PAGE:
A statue of French comic book legend Rene Goscinny, the creator of Asterix and the cowboy Lucky Luke, was unveiled in Paris Thursday.

The life-sized bronze of the writer close to his former home features him holding some of his most famous creations, including Asterix, the plucky Gaul who refused to bend the knee to Julius Caesar and his legions.

Goscinny, who died of a brain haemorrhage at 51 in 1977, stands on a bookcase plinth that contains some of his best-loved works.

The statue is the first ever in the French capital to a comics creator.

Graphic novels both for adults and children have a massive readership in France and neighbouring Belgium, with Goscinny and his illustrator Alberto Uderzo -- now 92 -- regarded as gods of the genre.

Their catchphrases like Asterix's "By Toutatis!" -- an expression of surprise which references a real Gallic deity -- have gone down in comic book history.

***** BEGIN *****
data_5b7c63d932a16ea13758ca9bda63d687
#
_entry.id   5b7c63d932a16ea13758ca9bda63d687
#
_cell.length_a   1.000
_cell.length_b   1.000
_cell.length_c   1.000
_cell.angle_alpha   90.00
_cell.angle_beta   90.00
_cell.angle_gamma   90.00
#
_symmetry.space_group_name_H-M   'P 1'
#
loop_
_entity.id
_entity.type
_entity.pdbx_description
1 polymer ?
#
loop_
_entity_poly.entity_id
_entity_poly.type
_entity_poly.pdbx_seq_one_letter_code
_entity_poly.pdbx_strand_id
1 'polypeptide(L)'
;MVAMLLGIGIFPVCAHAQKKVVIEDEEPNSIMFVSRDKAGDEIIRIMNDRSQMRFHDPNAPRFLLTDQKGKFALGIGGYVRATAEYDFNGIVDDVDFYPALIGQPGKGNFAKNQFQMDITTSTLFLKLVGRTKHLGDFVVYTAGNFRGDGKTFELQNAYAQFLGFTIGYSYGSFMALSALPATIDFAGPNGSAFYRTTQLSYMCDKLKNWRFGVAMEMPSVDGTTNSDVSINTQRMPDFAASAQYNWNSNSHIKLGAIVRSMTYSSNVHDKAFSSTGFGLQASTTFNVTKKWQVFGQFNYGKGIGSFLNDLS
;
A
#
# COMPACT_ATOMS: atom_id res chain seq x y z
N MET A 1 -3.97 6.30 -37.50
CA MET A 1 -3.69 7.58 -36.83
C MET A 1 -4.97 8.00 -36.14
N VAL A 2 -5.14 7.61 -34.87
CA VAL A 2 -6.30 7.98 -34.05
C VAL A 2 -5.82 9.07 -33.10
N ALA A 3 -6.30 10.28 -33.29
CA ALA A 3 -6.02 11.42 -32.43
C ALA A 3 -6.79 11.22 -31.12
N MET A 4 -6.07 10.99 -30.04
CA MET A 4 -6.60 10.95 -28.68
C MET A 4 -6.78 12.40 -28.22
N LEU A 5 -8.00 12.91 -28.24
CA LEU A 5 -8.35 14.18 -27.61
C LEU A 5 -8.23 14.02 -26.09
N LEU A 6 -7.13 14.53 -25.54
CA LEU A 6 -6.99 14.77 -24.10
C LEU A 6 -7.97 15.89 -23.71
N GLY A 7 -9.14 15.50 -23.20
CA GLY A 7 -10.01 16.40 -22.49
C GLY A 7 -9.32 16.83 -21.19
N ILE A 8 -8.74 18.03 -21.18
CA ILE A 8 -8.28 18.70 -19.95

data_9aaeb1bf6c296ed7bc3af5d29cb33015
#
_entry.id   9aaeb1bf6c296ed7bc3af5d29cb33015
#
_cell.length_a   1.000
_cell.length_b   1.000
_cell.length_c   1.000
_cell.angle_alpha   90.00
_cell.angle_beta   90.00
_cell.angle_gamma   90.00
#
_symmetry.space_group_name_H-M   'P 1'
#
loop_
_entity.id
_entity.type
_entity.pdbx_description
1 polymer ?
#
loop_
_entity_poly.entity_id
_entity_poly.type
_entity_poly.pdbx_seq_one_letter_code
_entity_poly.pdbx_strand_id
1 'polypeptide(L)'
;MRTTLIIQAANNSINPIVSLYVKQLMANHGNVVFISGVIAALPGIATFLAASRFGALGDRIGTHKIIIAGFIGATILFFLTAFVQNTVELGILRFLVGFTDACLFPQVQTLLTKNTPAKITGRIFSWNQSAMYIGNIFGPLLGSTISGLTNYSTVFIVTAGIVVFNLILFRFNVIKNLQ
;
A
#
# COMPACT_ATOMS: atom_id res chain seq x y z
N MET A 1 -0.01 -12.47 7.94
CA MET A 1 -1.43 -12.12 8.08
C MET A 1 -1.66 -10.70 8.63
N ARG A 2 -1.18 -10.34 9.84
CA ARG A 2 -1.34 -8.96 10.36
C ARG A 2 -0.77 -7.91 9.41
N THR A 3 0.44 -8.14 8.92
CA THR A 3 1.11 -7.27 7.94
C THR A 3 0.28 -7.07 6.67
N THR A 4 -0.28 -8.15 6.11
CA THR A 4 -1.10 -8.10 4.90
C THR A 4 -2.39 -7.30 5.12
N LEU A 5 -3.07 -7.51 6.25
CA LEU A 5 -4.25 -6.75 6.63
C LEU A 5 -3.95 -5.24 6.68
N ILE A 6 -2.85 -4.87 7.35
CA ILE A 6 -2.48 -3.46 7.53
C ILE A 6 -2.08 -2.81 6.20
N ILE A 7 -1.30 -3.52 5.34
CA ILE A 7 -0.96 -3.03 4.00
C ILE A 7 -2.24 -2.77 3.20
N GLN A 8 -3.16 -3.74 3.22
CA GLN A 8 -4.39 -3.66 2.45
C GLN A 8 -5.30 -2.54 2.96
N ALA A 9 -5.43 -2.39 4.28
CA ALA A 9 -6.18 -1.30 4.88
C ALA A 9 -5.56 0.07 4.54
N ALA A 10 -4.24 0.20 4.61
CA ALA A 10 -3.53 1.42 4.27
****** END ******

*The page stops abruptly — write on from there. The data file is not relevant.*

The "Asterix" and "Lucky Luke" books are still huge bestseller across Europe, with new writers and illustrators taking up the stories.

The latest "Asterix" adventure, "The Daughter of Vercingetorix", has sold more than 1.5 million copies in France alone in two months.

Goscinny, who grew up in poverty before falling into the magic potion of comics after serving in the French army at the end of World War II, already has a street named after him in Paris close to France's National Library.

The French Ministry of Culture has declared 2020 the "Year of the Graphic Novel".